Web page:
It would not be a big surprise if Google was using information from Google author profiles to influence how pages rank in searches., but as yet there is no evidence to show a correlation between author profiles and better ranking URLs.
Google’s authorship markup feature allows news, other online publications and blogs to use the rel=”author” tag to connect their authors’ online articles to official author profiles on Google+.
The profiles include a profile photo, biography, information about their activity and followers on Google+ as well as links to other articles by the author.
The author thumbnail image and links from the profile show up in search results whenever the author’s content appears, helping it stand out and generating higher click-throughs. And the additional information appearing alongside results makes it easier for searchers to identify the relevant content they’re looking for on the page.
By connecting online content to a verified author, authorship integration is trying to bring about ‘the end of the faceless web’.
As it becomes more widely adopted, it has the potential to provide a great deal of assistance in Google’s mission to categorise the vast amount of information available on the internet, and ultimately in the Google search index, as well as becoming a very important instrument in the fight against webspam.
By having authors identify themselves through their author profile, Google can immediately draw conclusions about their popularity and relevance for specific search queries.
The author profiles give Google information such as connections to other users, activity rate, recognition, status, etc. They also provide insights into the profile owners’ relations with other publications, their most frequent topics and the popularity of their content including user signals from the networks and click behaviour from SERPs.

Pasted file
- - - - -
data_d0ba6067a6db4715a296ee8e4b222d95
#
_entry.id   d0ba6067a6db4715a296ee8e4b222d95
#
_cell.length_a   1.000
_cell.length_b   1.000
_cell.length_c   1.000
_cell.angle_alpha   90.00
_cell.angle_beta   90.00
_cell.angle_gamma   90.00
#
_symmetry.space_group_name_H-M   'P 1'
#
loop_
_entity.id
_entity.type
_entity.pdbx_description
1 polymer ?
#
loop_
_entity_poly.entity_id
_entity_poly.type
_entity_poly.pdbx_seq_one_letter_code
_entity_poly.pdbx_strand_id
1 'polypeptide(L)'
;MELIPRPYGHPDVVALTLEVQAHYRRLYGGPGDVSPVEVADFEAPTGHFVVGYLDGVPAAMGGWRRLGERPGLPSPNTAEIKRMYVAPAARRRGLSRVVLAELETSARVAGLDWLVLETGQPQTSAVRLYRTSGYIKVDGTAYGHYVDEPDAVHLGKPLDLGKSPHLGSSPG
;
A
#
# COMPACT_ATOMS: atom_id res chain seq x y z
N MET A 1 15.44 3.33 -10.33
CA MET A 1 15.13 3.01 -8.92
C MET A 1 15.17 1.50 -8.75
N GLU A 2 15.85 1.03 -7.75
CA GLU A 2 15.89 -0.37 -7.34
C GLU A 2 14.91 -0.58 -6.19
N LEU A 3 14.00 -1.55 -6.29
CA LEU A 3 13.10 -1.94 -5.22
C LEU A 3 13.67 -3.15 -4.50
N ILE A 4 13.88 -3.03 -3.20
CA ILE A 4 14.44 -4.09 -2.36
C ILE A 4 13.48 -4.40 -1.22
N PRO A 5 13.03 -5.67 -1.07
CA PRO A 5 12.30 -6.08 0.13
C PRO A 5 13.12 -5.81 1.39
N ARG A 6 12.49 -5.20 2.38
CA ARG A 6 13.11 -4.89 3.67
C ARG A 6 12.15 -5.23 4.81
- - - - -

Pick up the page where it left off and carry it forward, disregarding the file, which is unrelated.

On this basis, you would expect the factor ‘URL has authorship integration’ to correlate well with good search rankings.
But, this is not the case, at least not to a measurable extent. Our in-depth studies on the effect of author integration on rankings have so far not delivered any truly positive or negative results.
This ties in with results from Econsultancy’s UK Search Engine Marketing Benchmark Report 2013, which found most agencies didn’t belive Google+ was having an impact on search campaigns.
What impact is Google+ having on your/your clients’ search campaigns?
We recently looked at author integration in a study of those factors that correlate with good rankings in Google UK search results based on an analysis of 10,000 keywords and 300,000 websites (analysing the top 30 positions within the SERPS).
The chart below from this study shows the distribution of URLs with author integration in the search results.
The y-axis shows the percentage of the analysed URLs with authorship integration that rank at the positions indicated on the x-axis. From this study we arrive at an insignificant correlation coefficient of of -0.013, from which you cannot make any strong assumptions.
However, even if there is no direct proof for the positive influence of authorship on the performance of search engines (among the top thirty rankings) we cannot say for sure that those pages we found ranking in the UK SERPs featuring authorship, would rank if they did not feature authorship.
There may already be some sort of impact. At the very least, you can see there are some peaks visible in the graph, indicating slight accumulations of URLs with authorship for some specific positions.
It seems sensible to assume that Google’s authorship integration will likely become a very relevant factor in the categorisation and evaluation of content, especially in specialist areas and niche subjects where the author can add additional credibility.
When people stand by their content with their name and their reputation, which they may have built over a long period of time, it represents one of the most trusted factors for content verification by search engines. And it is very difficult to manipulate.